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Trasform Conventional Corrals, Protect Alpine Wetlands

By pendeba - Posted on 29 June 2014

With generous support from LAO NIU Foundation, the Pendeba Society’s Conventional Sheep Corral Transformation project was awarded a Bronze Award at the Second China Charity Fair in September 2013, which was organized by the Ministry of Civil Affairs along with the Assets Supervision and Administration Commission of the State Council, the All-China Federation of Industry and Commerce together with the Shenzhen and Guangdong governments. The project has now been jointly funded with 500 thousand CNY from the Ministry of Civil Affairs of China. The project aims to transform 80conventional sheep corrals, sized of 150 m2 each. The project will render multiple social and economic benefits. Firstly, conventional poorly constructed sheep corrals will be transformed into those of better and stronger quality, and it reduced local annual labor input to repair conventional ones. The new corrals will ensure better and safer environment for breeding baby sheep, reduce lamb death rate and increase local household income.  Secondly, better and stronger sheep corrals will help protect livestock from cold temperature and snowstorms, which then reduces death rate of sheep and other livestock during the winter. Lastly, this project meets the urgent needs of local villagers, and supports the region’s sustainable development, contributing to a better future of Tibet Autonomous Region of China.

Since March 15, 2014, with support from local governments and communities, the team from the Pendeba Society has set off to examine conventional sheep corrals status in Bangbu, Oumudu, Ciri and 9 other villages in Tingri, Nyalam counties. Through the field visit, the team has found that there are still many conventional sheep corrals, and neighboring wetlands and grasslands have been by and large damaged due to continued reparation of the corrals. To build such conventional sheep corrals, it requires lots of labor input, and large areas of grasslands and wetlands would be destructed by digging out earth blocks for construction materials. The destructed wetlands and grasslands would take years to restore, and some of them could face desertification risks without proper restoration measures. Even local villagers have realized the risks and damages to local ecosystems of building conventional sheep corrals, due to lack of initiatives and substitute resources, the conventional ways still prevail. In this case, the Pendeba Society would like to take the lead to call for more attention for sustainable management of Alpine wetlands and grasslands in the region, and create an environmentally friendly future for generations to come.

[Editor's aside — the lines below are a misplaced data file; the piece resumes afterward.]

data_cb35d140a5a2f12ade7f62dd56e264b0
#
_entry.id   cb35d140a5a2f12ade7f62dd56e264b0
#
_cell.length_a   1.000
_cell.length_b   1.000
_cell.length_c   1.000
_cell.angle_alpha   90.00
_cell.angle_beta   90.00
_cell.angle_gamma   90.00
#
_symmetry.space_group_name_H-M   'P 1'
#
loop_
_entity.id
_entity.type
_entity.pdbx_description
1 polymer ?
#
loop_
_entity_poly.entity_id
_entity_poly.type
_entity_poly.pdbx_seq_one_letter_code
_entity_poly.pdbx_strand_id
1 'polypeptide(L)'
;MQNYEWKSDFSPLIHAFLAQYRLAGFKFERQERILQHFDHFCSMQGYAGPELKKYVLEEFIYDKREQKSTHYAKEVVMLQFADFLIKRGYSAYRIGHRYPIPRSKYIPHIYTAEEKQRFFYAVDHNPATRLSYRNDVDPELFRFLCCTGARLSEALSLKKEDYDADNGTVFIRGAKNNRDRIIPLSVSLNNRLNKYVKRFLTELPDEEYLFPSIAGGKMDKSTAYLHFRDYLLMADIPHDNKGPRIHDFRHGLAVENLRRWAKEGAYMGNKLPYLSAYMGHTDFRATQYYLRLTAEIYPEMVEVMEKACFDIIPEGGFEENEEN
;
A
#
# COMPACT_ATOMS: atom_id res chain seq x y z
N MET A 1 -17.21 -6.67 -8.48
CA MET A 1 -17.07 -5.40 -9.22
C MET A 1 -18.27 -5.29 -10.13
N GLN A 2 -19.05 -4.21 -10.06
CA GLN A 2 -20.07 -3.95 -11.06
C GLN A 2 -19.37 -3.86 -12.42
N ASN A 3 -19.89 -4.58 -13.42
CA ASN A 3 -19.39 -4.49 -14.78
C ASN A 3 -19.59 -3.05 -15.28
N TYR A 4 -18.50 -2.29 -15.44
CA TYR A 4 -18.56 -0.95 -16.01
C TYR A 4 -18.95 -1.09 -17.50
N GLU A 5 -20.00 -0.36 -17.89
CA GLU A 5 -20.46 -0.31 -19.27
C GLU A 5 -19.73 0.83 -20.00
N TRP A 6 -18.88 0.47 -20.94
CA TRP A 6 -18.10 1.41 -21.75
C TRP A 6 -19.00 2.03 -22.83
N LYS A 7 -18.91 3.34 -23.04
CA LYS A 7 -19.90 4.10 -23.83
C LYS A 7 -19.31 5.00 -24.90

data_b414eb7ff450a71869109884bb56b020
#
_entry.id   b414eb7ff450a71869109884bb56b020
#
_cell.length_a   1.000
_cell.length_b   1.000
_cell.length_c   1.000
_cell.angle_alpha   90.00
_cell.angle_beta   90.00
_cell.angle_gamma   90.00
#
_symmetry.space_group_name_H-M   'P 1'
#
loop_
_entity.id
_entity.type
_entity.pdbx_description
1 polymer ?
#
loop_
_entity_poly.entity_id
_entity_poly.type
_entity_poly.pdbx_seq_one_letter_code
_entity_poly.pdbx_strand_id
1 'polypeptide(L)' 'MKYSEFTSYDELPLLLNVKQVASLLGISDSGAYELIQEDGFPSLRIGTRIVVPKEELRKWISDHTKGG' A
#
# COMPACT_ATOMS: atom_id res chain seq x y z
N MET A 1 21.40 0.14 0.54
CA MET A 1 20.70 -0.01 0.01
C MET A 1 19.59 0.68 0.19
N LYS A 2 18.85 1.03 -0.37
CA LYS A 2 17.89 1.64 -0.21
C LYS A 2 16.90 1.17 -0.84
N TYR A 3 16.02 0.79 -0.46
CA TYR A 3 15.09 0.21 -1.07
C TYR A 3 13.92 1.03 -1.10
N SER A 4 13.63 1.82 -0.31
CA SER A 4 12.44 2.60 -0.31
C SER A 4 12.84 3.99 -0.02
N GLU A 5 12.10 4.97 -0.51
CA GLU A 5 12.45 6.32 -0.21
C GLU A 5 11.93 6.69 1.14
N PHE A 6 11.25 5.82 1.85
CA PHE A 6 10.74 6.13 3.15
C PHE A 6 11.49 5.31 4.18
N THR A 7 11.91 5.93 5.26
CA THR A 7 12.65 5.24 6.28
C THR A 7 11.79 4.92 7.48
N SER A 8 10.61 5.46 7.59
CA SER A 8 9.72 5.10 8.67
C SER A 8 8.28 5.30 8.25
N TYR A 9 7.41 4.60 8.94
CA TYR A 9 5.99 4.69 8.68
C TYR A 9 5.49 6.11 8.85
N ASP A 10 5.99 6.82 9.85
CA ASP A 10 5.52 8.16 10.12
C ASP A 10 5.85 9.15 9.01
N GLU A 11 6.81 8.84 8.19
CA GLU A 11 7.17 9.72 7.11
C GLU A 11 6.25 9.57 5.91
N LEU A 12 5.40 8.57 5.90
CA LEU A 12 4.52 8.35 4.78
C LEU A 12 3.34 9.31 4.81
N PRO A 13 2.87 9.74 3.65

The Pendeba Society has noted the importance to transform the conventional sheep corrals. Though local government has issued certain regulations on preventing continued destruction of wetlands and grasslands for repairing corrals, the implementation is weak and local villagers lack certain incentives and substitute resources to change the situation. The Pendeba Society has therefore initiated the conventional sheep corrals project in selected villages, and all the participating communities have showed active participation in this project. At present, the Pendeba Society has reached collaboration agreements with certain villages according to project guidelines and local conditions. As per the agreement, some villages will complete transforming their conventional corrals by June 1, and some others will complete by October 1 considering local labor requirement of agricultural production activities. So far, the project is running in a very smooth way, and will complete as planned. The Pendeba Society would like to extend our gratitude to the Ministry of Civil Affairs, local governments and communities for their generous support and active participation.

What are conventional sheep corrals?

Conventional sheep corrals are those made out of wetlands or grasslands earth blocks.  There are no measures to reinforce these conventional corrals and the mud does not bind tight. When there are heavy rains in summer, these corrals would fall apart easily. It is very difficult for grassland of high altitude to restore balance, not to mention that these grasses were eradicated. Hence, damages due to these conventional corrals are lasting and irrevocable. In the meantime, rebuilding and repairing these corrals also require much labor input from local communities, which may repeat year after year.